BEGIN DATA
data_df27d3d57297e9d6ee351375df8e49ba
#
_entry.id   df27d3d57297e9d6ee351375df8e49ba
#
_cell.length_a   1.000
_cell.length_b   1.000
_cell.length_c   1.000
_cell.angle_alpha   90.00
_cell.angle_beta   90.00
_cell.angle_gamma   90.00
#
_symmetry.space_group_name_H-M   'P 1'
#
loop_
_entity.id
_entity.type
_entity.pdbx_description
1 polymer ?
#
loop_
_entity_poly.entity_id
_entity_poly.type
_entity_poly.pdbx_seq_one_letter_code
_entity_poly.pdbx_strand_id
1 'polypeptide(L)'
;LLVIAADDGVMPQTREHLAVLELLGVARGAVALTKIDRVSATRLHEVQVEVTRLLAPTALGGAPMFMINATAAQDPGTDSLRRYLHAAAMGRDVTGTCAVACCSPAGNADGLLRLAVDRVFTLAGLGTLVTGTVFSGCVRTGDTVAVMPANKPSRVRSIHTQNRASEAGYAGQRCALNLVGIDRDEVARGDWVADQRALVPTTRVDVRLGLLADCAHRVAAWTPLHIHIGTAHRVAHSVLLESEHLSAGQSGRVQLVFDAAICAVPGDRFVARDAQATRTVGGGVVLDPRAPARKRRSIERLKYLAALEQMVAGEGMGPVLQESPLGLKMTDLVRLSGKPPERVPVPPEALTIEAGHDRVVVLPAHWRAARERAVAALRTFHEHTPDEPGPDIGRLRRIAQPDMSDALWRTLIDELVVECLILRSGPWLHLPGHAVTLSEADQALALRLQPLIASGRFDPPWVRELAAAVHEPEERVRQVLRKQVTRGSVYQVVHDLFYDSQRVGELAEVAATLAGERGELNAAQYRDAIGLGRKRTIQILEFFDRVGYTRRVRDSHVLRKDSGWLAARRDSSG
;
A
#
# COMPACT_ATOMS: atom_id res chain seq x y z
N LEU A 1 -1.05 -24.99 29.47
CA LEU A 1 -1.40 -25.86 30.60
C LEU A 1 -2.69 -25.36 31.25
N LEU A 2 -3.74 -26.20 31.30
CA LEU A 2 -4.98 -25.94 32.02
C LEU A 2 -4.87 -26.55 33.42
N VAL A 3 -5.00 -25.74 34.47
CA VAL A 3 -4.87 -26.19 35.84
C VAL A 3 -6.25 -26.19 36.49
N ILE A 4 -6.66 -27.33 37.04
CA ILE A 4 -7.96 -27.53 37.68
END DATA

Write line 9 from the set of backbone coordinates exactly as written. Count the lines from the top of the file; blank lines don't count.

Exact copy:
_cell.angle_beta   90.00